Depending on how you look at it, the mood in the United States of late has been either an overdue stock-taking -- as we reckon with issues like racism, rape culture, runaway law enforcement and out-of-control income inequality -- or relentlessly grim. Surely, unrelieved despair -- either personally or more broadly, socially -- can lead to paralysis. But despite a big Sunday Review cover piece in the New York Times, "We Need Optimists," extolling the virtues of positive thinking, that habit without reflection can be just as dangerous, especially in our leadership.
As a society we don't have a whole lot of patience for skeptics or even realists -- our politics and popular culture has been dominated by people who tell us what we want to hear. Arthur C. Brooks, president of the conservative think tank the American Enterprise Institute, argues that we need more of that positive thinking. His Times story lists some indicators of our current dour state. "In 2014," he writes, "a Wall Street Journal/NBC poll revealed that 76 percent of Americans did not feel confident that 'life for our children’s generation will be better than it has been for us.' This is 10 percentage points worse than the poll had ever recorded."
If you're one of the millions of Americans who feels these pressures -- who sees the promise dying -- this might be reason to try to identity the problems or work toward fixing this slide. Brooks, instead, blames "our politicians’ choosing the dark side. More than half of Americans said that our last presidential election was too negative, and complaints about the destructive, ad hominem discourse that dominates Washington have become a national cliché."
Is our political sphere too negative? Sure, especially with the harsh noises in the reactionary echo-chamber. But it's a symptom of a society that's lost its direction, not a cause. If you want optimism, there are plenty of ways to find it -- DVDs, motivational speakers, inspirational courses, churches begging for your money and promising riches. Here's Barbara Ehrenreich, the author of an excellent book on the perils of optimism, "Bright-Sided," which looks at the dangers both personally and politically:
But the question, before you whip out your credit card or start reciting your personal list of affirmations, is, What makes you think unsullied optimism is such a good idea? Americans have long prided themselves on being positive and optimistic — traits that reached a manic zenith in the early years of this millennium. Iraq would be a cakewalk! The Dow would reach 36,000! Housing prices could never decline! Optimism was not only patriotic but was also a Christian virtue, or so we learned from the proliferating preachers of the "prosperity gospel," whose God wants to "prosper" you. In 2006, the runaway bestseller "The Secret" promised that you could have anything you wanted, anything at all, simply by using your mental powers to "attract" it. The poor listened to upbeat preachers like Joel Osteen and took out subprime mortgages. The rich paid for seminars led by motivational speakers like Tony Robbins and repackaged those mortgages into securities sold around the world.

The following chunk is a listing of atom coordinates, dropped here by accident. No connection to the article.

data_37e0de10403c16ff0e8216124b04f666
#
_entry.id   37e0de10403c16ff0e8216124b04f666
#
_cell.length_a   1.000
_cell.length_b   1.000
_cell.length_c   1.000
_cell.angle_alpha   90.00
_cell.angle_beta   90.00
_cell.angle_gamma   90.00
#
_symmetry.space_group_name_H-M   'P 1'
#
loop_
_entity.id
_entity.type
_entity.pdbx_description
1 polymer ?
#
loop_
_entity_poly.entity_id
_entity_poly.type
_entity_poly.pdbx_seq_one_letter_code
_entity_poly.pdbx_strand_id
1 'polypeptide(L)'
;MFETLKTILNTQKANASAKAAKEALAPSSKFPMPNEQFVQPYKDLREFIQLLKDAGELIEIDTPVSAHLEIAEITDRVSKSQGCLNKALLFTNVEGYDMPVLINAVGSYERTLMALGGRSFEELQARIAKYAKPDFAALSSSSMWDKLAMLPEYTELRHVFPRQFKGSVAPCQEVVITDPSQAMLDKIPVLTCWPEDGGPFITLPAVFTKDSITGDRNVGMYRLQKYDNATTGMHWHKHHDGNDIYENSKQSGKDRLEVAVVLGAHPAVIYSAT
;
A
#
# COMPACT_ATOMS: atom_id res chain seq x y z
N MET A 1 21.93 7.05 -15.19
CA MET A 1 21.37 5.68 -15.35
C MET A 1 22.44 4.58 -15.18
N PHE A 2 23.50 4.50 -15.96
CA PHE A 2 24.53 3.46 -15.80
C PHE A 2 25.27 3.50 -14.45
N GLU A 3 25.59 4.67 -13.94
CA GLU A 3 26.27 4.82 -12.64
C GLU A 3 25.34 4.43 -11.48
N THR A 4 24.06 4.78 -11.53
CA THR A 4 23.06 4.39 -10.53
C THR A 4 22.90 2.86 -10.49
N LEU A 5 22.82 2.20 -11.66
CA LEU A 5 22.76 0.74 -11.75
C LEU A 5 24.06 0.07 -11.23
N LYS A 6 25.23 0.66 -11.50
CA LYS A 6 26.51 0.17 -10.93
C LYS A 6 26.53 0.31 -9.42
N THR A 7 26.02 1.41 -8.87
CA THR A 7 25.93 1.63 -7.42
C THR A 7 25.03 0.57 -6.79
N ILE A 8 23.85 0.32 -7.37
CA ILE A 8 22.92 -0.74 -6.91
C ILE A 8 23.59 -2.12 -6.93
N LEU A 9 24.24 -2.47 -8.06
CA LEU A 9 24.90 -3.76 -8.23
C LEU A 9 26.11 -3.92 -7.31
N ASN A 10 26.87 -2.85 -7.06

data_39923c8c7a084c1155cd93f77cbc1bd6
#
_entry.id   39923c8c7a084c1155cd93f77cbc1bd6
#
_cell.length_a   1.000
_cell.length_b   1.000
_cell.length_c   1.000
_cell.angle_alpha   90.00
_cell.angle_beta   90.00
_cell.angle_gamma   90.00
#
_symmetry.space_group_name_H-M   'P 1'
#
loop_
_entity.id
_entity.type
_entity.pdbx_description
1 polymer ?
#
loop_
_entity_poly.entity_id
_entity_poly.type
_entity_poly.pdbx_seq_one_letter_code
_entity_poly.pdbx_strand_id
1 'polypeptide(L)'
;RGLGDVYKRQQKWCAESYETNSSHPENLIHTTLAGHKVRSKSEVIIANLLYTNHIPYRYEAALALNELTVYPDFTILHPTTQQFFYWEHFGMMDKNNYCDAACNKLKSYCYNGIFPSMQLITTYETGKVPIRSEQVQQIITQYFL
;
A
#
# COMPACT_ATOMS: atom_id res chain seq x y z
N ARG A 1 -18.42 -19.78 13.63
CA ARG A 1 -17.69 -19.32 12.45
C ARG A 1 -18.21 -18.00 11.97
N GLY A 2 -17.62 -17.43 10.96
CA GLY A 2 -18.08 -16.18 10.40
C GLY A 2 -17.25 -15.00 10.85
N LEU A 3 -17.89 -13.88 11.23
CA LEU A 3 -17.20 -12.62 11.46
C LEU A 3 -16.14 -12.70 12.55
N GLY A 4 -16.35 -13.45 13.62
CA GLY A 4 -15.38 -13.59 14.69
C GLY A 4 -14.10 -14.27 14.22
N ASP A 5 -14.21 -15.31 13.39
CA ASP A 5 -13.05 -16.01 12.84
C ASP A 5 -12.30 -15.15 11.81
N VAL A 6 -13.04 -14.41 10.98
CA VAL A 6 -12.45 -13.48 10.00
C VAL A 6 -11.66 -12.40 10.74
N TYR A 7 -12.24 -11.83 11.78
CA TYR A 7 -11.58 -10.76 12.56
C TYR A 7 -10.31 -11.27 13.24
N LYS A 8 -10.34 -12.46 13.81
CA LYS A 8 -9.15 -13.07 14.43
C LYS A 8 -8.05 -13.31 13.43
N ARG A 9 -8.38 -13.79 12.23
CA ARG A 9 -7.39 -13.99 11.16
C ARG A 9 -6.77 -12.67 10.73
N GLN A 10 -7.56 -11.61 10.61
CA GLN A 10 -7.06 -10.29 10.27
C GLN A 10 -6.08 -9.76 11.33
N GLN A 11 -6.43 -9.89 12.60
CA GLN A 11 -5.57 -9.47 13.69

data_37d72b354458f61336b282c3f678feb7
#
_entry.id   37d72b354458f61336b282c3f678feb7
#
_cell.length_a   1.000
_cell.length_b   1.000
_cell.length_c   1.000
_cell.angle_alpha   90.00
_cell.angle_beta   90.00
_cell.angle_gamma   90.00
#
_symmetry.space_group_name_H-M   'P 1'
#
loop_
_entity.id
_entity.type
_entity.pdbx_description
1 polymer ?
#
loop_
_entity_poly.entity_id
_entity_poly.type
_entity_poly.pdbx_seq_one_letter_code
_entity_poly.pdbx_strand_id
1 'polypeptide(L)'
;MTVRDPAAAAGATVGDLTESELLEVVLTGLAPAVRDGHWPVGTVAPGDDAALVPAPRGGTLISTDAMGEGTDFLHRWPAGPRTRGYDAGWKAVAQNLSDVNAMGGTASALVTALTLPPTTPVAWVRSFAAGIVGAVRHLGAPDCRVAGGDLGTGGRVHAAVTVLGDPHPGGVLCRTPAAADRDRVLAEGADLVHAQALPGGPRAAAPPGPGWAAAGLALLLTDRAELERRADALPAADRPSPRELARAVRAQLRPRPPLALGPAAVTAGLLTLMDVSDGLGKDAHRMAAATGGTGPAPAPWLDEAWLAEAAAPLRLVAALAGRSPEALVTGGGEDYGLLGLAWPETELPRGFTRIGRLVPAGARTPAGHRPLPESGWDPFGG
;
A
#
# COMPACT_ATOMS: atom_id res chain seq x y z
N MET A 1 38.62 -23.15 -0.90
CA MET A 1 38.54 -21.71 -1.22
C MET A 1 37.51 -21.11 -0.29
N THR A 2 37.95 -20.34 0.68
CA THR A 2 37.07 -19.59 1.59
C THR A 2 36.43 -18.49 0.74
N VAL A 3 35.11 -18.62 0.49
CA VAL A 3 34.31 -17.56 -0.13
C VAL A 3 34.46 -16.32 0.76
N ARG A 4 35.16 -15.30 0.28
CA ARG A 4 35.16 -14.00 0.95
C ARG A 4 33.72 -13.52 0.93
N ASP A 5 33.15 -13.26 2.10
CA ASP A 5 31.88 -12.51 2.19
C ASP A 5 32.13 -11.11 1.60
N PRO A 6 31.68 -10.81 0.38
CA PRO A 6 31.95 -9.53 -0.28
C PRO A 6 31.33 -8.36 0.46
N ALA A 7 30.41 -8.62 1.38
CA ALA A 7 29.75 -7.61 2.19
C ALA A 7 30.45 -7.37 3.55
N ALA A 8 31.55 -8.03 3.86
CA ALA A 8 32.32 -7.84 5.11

One of the interesting things Ehrenreich describes in "Bright-Sided," which is subtitled "How the Relentless Promotion of Positive Thinking Has Undermined America," is the origins of American optimism. While we typically assume that optimism and the U.S.A. have walked hand in hand from the beginning, the country was founded by Puritans, and it remained Calvinist -- with its emphasis on depravity and sin -- well into the 19th century. American optimism as necessary to pull away from all of that, but the happy talk got commodified, absorbed into corporate culture, and ratified through management theory -- a strategy to keep powerless workers docile by pumping false hope through the office vents.
There's no question Brooks has a point that the nation needs to look forward. But despite some nods to things like optimistic bias, he ignores the larger context. The psychologist Gabriele Oettingen has done important research on the subject of positive thinking, and she's found that it's a very mixed bag. Yes, cheery optimism can help sooth us, but it can also make us think we've already satisfied our goals even when we haven't. "Positive thinking is pleasurable," she writes, "but that doesn’t mean it’s good for us. Like so much in life, attaining goals requires a balanced and moderate approach, neither dwelling on the downsides nor a forced jumping for joy."
American society can't give in to despair. But we've got a lot of work to do -- and we need a sober, hard-headed realism about our accomplishments and failings, not empty cheerleading.